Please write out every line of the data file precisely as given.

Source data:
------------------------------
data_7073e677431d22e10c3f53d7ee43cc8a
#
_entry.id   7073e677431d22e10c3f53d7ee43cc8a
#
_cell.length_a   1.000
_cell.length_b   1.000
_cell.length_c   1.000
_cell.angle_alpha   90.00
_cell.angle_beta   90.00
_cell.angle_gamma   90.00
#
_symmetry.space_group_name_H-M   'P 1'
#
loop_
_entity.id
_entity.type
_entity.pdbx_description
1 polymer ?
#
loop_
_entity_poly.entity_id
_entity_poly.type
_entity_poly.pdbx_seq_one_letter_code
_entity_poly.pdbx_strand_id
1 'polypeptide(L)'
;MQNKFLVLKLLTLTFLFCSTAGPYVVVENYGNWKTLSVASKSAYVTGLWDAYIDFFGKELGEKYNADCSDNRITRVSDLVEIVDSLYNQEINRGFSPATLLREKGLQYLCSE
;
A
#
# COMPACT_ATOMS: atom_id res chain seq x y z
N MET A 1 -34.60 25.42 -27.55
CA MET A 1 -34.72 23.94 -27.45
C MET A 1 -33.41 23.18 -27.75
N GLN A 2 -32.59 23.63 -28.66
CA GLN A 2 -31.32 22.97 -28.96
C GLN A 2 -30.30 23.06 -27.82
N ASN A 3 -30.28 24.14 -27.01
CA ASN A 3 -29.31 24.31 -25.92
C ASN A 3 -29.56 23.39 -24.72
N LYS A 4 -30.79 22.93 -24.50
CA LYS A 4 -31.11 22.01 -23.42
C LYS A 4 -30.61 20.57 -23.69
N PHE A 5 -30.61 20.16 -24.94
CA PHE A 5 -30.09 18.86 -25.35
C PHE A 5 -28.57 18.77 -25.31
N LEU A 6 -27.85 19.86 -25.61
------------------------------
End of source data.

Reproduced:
data_7073e677431d22e10c3f53d7ee43cc8a
#
_entry.id   7073e677431d22e10c3f53d7ee43cc8a
#
_cell.length_a   1.000
_cell.length_b   1.000
_cell.length_c   1.000
_cell.angle_alpha   90.00
_cell.angle_beta   90.00
_cell.angle_gamma   90.00
#
_symmetry.space_group_name_H-M   'P 1'
#
loop_
_entity.id
_entity.type
_entity.pdbx_description
1 polymer ?
#
loop_
_entity_poly.entity_id
_entity_poly.type
_entity_poly.pdbx_seq_one_letter_code
_entity_poly.pdbx_strand_id
1 'polypeptide(L)'
;MQNKFLVLKLLTLTFLFCSTAGPYVVVENYGNWKTLSVASKSAYVTGLWDAYIDFFGKELGEKYNADCSDNRITRVSDLVEIVDSLYNQEINRGFSPATLLREKGLQYLCSE
;
A
#
# COMPACT_ATOMS: atom_id res chain seq x y z
N MET A 1 -34.60 25.42 -27.55
CA MET A 1 -34.72 23.94 -27.45
C MET A 1 -33.41 23.18 -27.75
N GLN A 2 -32.59 23.63 -28.66
CA GLN A 2 -31.32 22.97 -28.96
C GLN A 2 -30.30 23.06 -27.82
N ASN A 3 -30.28 24.14 -27.01
CA ASN A 3 -29.31 24.31 -25.92
C ASN A 3 -29.56 23.39 -24.72
N LYS A 4 -30.79 22.93 -24.50
CA LYS A 4 -31.11 22.01 -23.42
C LYS A 4 -30.61 20.57 -23.69
N PHE A 5 -30.61 20.16 -24.94
CA PHE A 5 -30.09 18.86 -25.35
C PHE A 5 -28.57 18.77 -25.31
N LEU A 6 -27.85 19.86 -25.61